We prayed, “We give you thanks for women and girls.  We will honor their integrity and work for their full equality.”

We sang “America!  God shed his grace on thee, and crown thy good with brotherhood.”

For some reason, I’m not blaming God for this, though I may change my mind.

Unless it is terribly cold, I walk through Battery Park on my way back to the subway.  Today it isn’t terribly cold, just cold, and sunny.  Young people in day-glo vests ask you if you are going to the Statue of Liberty.  The portrait artists were set up, the people who sell the t-shirts and the signs that say things like, “Wine: how classy people get wasted.”  I walked past a restaurant playing, “We Wish You A Merry Christmas,” and a little kid said, “It’s not even Thanksgiving!”

The statue was out there, like usual, and Ellis Island.  I don’t know where I expect she would go.  Just past the statue are the huge freight cranes of the Staten Island piers.  I always wish the cranes were not there, I always think they are ruining the view.

I still am confused by the sea air, I am not used to living on the edge of the continent, maybe I never will be.  The sea air, spray of tangy fishy and mild salty, blows in on our island, summer and winter.  I always thought water was only for summer.

Image: “Water, a ship at sea during a storm, from ‘The four elements’,” Stefano della Bella, Metropolitan Museum of Art.




800px-Official_program_-_Woman_suffrage_procession_March_3,_1913_-_crop.jpgVoting for Hillary Clinton was nothing like voting for Obama.

I was teary-eyed voting for Obama, it felt like a boil we’d had forever was getting lanced and cleaned.  I was worried my students would be crushed if he lost.  I was worried Sarah Palin would touch something sharp if she got any real power.  But I drove by a long line of voters who were black, on my way to work, and I thought, this is gonna be okay.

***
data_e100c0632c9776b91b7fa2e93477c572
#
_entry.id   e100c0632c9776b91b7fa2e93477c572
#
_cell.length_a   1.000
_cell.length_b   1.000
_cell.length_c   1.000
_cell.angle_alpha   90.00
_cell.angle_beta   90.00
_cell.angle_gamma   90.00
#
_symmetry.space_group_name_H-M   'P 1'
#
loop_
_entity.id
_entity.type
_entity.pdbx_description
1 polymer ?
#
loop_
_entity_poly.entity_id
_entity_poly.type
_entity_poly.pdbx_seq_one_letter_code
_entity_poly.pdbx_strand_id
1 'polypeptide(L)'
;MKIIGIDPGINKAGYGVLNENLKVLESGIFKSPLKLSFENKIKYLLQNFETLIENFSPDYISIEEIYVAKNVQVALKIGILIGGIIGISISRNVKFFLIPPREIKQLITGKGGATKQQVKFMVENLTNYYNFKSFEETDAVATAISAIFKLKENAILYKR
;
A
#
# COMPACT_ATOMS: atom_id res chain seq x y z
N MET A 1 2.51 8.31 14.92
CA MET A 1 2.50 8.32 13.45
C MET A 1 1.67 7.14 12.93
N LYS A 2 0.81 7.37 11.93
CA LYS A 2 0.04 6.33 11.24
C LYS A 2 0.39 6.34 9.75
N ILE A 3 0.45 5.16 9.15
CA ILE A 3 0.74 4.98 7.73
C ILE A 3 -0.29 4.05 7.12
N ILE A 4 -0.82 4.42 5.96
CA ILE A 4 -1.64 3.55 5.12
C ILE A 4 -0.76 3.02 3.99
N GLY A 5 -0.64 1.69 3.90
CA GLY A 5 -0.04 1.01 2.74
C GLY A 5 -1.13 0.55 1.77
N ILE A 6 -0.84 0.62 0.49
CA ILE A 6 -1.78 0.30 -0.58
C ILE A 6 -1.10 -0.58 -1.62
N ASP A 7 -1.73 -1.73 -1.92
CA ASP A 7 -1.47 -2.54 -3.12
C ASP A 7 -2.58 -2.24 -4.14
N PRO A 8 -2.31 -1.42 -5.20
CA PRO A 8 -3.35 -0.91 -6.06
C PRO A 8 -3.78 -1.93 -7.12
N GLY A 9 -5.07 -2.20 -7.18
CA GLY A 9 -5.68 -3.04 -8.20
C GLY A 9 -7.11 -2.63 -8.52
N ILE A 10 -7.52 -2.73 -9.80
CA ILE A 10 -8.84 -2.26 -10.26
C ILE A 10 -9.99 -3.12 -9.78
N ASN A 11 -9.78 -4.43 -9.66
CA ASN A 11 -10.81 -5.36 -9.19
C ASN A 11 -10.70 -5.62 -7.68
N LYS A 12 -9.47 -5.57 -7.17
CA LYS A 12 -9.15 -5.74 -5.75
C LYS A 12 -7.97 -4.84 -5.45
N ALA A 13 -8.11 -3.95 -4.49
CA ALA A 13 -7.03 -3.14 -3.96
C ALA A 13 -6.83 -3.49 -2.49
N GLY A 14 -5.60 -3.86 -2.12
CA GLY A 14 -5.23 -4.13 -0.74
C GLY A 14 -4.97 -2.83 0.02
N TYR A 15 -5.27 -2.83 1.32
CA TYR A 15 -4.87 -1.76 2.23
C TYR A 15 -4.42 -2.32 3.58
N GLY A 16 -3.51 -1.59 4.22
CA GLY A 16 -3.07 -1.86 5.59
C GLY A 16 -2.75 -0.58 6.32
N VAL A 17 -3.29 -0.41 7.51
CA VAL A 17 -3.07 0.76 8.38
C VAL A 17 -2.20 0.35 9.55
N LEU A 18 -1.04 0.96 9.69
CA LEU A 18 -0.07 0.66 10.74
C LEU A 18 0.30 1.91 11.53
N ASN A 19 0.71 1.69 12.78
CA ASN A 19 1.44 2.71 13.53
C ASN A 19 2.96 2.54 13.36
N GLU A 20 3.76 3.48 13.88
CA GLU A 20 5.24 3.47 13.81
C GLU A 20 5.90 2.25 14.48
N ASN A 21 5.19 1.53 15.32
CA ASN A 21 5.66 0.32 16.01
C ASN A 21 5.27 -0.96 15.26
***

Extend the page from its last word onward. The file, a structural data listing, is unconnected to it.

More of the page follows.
This election day, I happened to have the day off.  I watched the “Sister Suffragette” portion of “Mary Poppins,” dressed in a white t-shirt— the only thing I own which is white because I’ll spill on myself.  Walked across the park, into the elementary school, around the square of its corridors, went to the wrong table, went to the right one.  The lady in front of me was being asked, “When was the last time you voted?”

“Obama,” she said.  She, like 90% of the people at my polling place, was black.  I wonder about the composition of my neighborhood, as it gentrifies, but voting shows me that those who vote in my neighborhood are still mostly black.

The ballot was a short one here, the front with presidential candidates, senate (I didn’t even know our senator was running, I guess that’s how set that already is), and on the back, judges.  I hate voting for judges, I was educated by Missouri judges that we shouldn’t vote for them.

It was over so quickly, filling in Hillary Clinton/Mike Pence oval.  It was a very small oval.

I didn’t feel I was voting for the first woman president as much as I was voting to prevent an evil man from gaining power.  I like Hillary Clinton fine.  I’ve always thought she was sort of like me.  I’m not charismatic, but I’ll work hard.  I’m not the most dazzling specimen, but I am stubborn as hell.